Shoots target the above-ground business of the plant. Very young plants may possess only simple, undeveloped shoots. As a plant grows, however, these tender shoots develop into stems and leaves. So, stems and leaves are really part of the shoot system. Stems and leaves are so different and specialized that it is worth considering them separately. Overall, the shoot system enables a plant to grow taller to gain access to energy-giving light, and allows the plant to convert that light energy into the chemical energy of sugar. Like roots, shoots develop from ground, dermal, and vascular tissues. Shoot system is above ground and includes organs such as leaves, buds, stems, flowers, and fruits.The functions of the shoot system include photosynthesis, reproduction, storage, transport, and hormone production.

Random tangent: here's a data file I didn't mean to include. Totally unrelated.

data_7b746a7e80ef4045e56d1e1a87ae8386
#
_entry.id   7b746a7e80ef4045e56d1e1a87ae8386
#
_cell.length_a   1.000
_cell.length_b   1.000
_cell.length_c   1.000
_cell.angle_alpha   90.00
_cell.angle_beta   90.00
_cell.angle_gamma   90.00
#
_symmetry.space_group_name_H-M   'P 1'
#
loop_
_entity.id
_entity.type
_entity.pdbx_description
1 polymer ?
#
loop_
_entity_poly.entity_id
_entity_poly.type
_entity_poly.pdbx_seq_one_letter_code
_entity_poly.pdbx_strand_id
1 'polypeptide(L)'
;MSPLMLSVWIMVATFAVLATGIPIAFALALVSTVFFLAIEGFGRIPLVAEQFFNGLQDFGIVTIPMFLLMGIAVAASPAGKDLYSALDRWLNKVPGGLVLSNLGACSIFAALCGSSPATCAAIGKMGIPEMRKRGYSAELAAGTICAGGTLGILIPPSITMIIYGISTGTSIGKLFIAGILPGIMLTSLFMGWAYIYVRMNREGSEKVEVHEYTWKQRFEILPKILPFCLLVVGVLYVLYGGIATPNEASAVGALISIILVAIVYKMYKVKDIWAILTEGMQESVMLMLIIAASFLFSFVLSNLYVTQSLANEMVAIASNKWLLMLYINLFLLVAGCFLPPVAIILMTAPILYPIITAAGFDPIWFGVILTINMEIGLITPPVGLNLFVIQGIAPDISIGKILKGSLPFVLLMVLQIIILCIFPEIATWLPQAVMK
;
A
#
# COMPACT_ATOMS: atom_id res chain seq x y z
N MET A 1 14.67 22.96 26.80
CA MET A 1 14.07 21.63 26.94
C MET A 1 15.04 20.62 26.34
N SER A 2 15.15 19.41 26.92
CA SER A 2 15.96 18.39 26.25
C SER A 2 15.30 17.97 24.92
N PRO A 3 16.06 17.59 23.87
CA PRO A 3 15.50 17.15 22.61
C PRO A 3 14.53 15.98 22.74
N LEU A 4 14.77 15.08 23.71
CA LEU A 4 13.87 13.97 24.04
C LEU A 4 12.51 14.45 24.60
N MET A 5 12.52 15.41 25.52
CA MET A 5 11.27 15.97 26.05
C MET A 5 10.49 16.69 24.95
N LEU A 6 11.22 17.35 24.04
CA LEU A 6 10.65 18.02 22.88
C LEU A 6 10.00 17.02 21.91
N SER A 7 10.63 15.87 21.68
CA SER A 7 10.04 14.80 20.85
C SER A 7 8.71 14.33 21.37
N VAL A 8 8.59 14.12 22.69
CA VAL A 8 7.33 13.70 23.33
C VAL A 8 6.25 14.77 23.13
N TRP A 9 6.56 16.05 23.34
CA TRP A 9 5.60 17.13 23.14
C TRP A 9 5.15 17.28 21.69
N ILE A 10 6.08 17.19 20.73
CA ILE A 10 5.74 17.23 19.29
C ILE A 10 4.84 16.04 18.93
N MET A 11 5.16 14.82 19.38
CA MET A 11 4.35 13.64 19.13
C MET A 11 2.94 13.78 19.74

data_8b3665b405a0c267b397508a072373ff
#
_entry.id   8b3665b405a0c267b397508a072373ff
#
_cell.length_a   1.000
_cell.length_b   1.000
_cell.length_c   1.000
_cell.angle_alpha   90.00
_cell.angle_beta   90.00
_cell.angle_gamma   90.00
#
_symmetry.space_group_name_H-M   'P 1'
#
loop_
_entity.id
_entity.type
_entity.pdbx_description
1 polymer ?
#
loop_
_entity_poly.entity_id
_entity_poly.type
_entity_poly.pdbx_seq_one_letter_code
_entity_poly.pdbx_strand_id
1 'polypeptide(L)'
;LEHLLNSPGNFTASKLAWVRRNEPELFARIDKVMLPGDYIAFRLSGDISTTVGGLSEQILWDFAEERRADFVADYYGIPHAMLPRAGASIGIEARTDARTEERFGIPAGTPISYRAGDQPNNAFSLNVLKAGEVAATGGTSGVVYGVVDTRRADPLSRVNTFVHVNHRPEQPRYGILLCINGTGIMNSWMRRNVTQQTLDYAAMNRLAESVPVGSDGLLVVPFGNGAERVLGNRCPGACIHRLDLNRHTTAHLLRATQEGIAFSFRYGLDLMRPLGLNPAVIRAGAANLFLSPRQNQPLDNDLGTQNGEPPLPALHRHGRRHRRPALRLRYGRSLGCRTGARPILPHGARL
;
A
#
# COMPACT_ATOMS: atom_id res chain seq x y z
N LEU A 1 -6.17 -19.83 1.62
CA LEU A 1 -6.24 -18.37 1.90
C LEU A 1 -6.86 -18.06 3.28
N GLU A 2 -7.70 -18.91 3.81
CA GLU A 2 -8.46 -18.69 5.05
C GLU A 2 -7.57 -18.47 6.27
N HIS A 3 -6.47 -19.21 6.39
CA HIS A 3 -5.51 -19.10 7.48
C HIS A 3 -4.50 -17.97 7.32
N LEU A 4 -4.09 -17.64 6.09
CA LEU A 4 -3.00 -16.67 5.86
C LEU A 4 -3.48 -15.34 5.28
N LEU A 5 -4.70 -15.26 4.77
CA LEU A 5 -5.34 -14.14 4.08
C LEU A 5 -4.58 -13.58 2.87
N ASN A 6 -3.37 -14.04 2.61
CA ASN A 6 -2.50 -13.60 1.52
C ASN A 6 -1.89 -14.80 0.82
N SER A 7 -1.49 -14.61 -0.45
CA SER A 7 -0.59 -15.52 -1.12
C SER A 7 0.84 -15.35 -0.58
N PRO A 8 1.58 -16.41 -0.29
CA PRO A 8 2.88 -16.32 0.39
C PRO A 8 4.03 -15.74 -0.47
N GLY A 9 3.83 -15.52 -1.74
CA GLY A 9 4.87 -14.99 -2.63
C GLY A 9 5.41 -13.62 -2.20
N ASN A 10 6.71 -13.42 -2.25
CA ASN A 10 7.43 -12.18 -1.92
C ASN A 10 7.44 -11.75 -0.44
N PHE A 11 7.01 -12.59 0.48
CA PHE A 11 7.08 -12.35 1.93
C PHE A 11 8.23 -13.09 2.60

Organs In Plant Shoot System
Stems are sturdy structures that grow in order to give a plant a fighting chance to spread its leaves in the sun. Stem growth can add to the plant’s height, broaden the area covered by the leaves, or even direct growth from a dark area toward one with more light. To provide mechanical support for a growing plant, stems need to be strong. To help move water and nutrients to the furthest reaches of the plant, stems are stuffed with little transport pipes in the form of xylem and phloem.
Functions of the Stem
In plant growth and development, the plant stem performs the following functions:
1. It supports the leaves, flowers and fruits and connects them with the roots. In trees and shrubs, the main stem or trunk provides a strong columnar structure from which branches are attached, raising the leaves upward to be exposed more fully to the sun.
2. It conducts water, nutrients and the products of photosynthesis to and from roots and leaves. It accommodates the transport system which is necessary for the vertical and lateral movement of water and sap within the plant body.